In an effort to build a space for queer people like myself, every Tuesday I’ll be posting interviews, opinion pieces, listicals, reviews, and more focused on the LGBT community (and occasionally about the Latinx/WOC community since I am Latinx.) Welcome to Queerly Not Straight! Enjoy and leave a comment below if you have a suggestion for what I should cover next.
From the moment that Fabiola locked eyes with Eve I knew something queer was afoot on Never Have I Ever. The new Netflix coming of age story hooked me long before these two caught each other’s gaze. Never Have I Ever has a stellar cast, amazing writing, and the kind of representation we all need in our lives. But I was locked in, never to leave again, when I realized that Fabiola was queer like me.
That’s not to say that I didn’t value Fabiola before she came out as gay. No, what I mean is that I saw myself in the young woman on my screen. I connected with her because I’ve been on a queer journey myself and representation is everything to me in this day and age. So, I bonded with Fabiola and have been waiting for her to realize who she truly is for episodes.
The moment, where that realization occured, came quite unexpectedly but also quite beautifully.
Alone in a room at school with a robot in front of her that only lives and moves because of the commands that Fabiola gives it. And like any other teen she was messing about with it, testing it and slowly building up on the things she wanted it to say through it. Then the moment came when she commanded the robot to say those magical words.
Simple, to the point, and for some reason those words broke me.
Fabiola doesn’t have the strength to tell anyone, not her friends, not her mom, about who she really is inside. She’s not ready to declare to the world that she is something other than the perfect, boy loving, high schooler her mother and friends think her to be. And it’s not because she lacks strength. She has that. It’s because coming out is scary.
It’s especially anxiety inducing when you have a group of friends obsessed with boys and getting it on with said teen boys. Top that off with a mom that ACTUALLY squealed at the thought of Fabiola having a boyfriend or being girly and you’ve got a recipe for self suppression of who Fabiola truly is. And I don’t blame her one bit.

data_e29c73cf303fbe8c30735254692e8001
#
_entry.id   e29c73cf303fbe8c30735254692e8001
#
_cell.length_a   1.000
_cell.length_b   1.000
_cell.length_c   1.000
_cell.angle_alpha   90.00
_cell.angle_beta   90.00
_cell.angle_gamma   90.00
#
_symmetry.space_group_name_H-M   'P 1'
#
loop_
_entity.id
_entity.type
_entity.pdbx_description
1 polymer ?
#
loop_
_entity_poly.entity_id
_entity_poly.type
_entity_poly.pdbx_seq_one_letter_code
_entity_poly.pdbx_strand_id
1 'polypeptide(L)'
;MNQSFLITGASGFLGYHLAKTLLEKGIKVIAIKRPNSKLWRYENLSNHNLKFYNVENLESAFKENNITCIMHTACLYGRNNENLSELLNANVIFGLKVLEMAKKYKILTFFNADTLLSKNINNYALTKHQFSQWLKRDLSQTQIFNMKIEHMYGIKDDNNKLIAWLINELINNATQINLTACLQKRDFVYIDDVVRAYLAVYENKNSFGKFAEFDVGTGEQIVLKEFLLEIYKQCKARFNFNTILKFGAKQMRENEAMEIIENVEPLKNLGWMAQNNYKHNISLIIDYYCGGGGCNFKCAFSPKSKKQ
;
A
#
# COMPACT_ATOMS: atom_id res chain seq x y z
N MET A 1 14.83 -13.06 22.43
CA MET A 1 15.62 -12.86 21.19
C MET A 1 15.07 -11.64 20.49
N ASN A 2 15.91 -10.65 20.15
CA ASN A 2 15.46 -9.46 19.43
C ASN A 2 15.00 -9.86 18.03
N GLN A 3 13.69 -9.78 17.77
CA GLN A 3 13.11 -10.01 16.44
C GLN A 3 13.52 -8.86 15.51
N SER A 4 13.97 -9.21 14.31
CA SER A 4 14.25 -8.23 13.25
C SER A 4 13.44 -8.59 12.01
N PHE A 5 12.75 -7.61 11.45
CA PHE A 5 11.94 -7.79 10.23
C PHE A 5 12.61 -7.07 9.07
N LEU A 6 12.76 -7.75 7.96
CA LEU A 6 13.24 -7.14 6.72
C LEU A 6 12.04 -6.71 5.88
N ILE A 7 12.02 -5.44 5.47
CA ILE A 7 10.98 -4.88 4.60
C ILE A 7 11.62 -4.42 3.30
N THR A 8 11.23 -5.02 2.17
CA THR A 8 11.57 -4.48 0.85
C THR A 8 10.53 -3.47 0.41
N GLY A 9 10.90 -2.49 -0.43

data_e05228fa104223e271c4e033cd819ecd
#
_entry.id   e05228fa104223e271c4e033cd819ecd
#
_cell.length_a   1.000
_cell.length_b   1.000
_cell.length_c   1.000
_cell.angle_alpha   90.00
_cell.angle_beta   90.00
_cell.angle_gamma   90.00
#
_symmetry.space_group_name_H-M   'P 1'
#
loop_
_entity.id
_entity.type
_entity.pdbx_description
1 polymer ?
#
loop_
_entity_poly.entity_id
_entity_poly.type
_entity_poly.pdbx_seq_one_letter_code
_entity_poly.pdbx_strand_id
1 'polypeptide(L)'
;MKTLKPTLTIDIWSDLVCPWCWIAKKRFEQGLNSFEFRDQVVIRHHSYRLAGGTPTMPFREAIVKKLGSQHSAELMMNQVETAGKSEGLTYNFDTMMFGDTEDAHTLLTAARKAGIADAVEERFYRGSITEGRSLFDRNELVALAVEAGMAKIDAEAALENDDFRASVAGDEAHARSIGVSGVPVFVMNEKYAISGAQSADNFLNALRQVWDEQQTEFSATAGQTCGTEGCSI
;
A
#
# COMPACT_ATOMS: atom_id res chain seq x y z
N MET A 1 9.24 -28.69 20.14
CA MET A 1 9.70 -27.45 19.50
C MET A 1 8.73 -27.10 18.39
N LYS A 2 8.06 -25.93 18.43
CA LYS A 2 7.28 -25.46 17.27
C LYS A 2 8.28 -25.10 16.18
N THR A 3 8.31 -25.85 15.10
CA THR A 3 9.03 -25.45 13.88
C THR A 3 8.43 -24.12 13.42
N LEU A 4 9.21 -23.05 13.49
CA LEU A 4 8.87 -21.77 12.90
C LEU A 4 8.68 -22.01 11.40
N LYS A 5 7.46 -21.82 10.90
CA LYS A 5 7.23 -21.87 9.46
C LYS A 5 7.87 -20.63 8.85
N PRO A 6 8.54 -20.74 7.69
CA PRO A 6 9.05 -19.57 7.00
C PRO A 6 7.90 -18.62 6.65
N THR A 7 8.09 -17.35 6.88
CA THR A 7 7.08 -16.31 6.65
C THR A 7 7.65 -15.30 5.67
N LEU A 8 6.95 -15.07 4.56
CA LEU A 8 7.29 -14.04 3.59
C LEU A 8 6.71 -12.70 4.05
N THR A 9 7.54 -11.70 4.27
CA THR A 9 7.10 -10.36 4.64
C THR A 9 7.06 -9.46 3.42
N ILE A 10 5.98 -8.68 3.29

I would do the same thing. I would be the same way.
But it took ovaries to do what she did in that room with that robot.
For the first time in her life she was honest with herself. She took the words that had been ruminating in her head and made them a reality. Sure, she didn’t speak them, but something that she controlled put the words out there in the world. And the matter of the fact is, she’s not alone in this feeling.
Fabiola might’ve physically been alone in that room, but we were all there with her. Every queer kid who didn’t know how to come out to their parents, is with Fabiola in that room. Every queer teen feeling the first fluttering feelings of something different for that girl or boy in our lives, is with Fabiola in that room. Every queer adult, having flashbacks of their confused years, is with Fabiola in that room.
I was in that room with Fabiola. Holding her hand, cheering her on, and so damn proud of her because of the two words that she made that robot utter because she’s not ready to do it herself. It takes a lot of strength admitting who you are, and Fabiola is on the right track. And little by little, moment by moment, she’ll find the strength within her to speak her truth and not be so afraid of being queer, being associated with anyone queer, or letting her loved ones know who she truly is.
I can’t wait.
Queerly Not Straight posts every Tuesday with opinion pieces, listicals, reviews, and more focused on the LGBT community (and occasionally about the Latinx community since I am Latinx.)
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